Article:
Only two CIOs I've ever worked for over the past 15 years have really cared about project management. Don't get me wrong, the rest really cared that projects got done, usually quickly and with little time for planning or real customer engagement.
But did they actually care for project management — it's people, culture, approaches or engagement with the customer? Not really.
A 2011 investigation by the Victorian Ombudsman looked at the 10 biggest IT-enabled projects the state was undertaking at the time and every one of them had failed.
They failed due to poor leadership and governance, poor project management and a lack of planning. In most instances, costs had doubled and in at least two cases, costs had tripled. The failures added an extra $1.4 billion in cost to the Victorian tax payer.
All of the reasons for failure listed in the report had been around and well documented for the previous 10 years. Most, if not all, of the initiatives included had program management offices (PMOs) whose role it is to oversee and assure delivery.
All had employed large, well known consultancies to lift the covers and find out what was really happening, yet still nothing changed.
A year later, McKinsey's reported that 17 per cent of IT projects budgeted at $15 million or higher go badly as to threaten the company's very existence. Its very existence!
If that's not something to make a CIO sit up and take more interest in how projects are delivered, I don't know what is. The report's four key recommendations were:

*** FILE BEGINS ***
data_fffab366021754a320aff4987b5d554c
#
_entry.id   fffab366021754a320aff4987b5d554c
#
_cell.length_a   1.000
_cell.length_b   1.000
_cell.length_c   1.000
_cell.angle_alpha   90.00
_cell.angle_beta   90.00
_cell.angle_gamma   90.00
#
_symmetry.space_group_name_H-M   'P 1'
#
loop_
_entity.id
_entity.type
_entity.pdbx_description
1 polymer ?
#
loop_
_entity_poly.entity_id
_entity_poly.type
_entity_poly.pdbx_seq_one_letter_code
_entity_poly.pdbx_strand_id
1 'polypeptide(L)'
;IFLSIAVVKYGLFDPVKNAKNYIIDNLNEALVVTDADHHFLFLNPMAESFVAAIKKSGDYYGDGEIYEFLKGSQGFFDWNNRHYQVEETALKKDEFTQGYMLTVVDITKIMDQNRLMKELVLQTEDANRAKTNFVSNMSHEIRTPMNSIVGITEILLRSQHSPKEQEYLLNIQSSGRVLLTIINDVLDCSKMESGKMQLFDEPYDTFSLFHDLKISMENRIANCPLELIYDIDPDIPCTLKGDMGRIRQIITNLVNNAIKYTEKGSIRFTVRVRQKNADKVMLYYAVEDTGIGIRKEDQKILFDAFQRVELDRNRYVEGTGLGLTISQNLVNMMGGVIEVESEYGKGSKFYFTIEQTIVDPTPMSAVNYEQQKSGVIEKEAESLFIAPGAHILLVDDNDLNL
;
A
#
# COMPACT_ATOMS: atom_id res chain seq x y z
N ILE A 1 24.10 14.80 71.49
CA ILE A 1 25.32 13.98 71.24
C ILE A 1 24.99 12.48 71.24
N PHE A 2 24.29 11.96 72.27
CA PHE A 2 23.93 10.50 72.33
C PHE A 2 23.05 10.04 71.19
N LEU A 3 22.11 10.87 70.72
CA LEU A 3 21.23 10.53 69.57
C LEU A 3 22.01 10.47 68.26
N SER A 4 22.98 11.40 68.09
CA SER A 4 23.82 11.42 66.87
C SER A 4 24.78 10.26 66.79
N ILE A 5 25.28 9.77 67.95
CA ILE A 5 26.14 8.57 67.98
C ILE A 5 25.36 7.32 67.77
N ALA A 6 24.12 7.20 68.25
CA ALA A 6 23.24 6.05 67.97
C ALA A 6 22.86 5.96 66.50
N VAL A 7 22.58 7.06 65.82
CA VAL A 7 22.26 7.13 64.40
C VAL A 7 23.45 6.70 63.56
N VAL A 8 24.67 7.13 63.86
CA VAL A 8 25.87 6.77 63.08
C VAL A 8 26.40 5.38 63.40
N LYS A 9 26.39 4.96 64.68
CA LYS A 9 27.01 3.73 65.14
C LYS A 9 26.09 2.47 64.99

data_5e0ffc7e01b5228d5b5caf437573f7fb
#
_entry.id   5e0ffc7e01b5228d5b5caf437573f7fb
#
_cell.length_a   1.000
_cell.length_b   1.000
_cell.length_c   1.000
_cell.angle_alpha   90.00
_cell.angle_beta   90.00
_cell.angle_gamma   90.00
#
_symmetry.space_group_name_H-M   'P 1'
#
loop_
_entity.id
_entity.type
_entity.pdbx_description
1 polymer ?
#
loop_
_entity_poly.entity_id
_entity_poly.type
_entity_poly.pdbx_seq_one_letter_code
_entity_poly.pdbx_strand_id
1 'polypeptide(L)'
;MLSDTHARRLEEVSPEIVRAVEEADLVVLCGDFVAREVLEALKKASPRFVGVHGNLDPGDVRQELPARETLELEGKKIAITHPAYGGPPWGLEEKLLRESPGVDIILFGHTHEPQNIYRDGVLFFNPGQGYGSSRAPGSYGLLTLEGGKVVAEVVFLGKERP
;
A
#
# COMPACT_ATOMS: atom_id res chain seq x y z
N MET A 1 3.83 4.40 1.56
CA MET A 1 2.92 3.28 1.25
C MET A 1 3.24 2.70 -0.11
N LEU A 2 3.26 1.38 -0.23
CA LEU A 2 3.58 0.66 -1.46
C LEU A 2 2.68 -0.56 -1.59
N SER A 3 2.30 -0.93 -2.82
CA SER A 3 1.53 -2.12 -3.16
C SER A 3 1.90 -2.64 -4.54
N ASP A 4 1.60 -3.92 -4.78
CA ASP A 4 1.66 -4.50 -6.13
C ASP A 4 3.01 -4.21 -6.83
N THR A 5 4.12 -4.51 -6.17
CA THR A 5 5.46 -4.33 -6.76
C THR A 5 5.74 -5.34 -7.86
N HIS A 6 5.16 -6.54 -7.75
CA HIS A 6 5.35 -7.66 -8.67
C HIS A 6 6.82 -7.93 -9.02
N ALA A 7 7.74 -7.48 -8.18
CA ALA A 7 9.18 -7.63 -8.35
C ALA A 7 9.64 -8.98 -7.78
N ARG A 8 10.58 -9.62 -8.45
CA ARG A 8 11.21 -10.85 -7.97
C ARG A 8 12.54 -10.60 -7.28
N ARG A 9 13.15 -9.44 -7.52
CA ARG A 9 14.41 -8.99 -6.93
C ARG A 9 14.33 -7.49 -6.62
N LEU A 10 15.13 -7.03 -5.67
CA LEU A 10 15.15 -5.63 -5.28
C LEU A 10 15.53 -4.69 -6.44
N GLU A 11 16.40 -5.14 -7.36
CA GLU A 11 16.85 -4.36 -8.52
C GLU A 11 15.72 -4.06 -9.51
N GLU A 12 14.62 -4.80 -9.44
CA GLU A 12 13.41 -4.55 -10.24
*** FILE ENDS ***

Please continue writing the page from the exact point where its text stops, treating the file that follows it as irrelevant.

- focus on managing strategy and stakeholders instead of exclusively concentrating on budgeting and scheduling
- master technology and project content by securing critical internal and external talent
- build effective teams by aligning their incentives with the overall goals of projects
- excel at core project management practices, such as short delivery cycles and rigorous quality checks.
That was three years ago and it represented a very clear call to action to CIOs and CTOs to take an active role in how their projects are delivered.
It's time to change
I am regularly told by CIOs that they have embraced agile as a way of delivering projects more efficiently and yet they quickly come to realise that agile is just another method and has little to do with project management excellence.
I'm able to demonstrate that excellence is driven by the culture that you have created through people demonstrating exemplary behaviours, collaborating in the right way, having a great plan and making sure the customer gets what they need, all the time.
Intel, CIO, Kim Stevenson, said recently: "There are no IT projects, only business projects." The fact that CIOs are still saying that (they've been saying it since 2007), indicates that CIOs are still trying to convince the world that they are doing the right thing.
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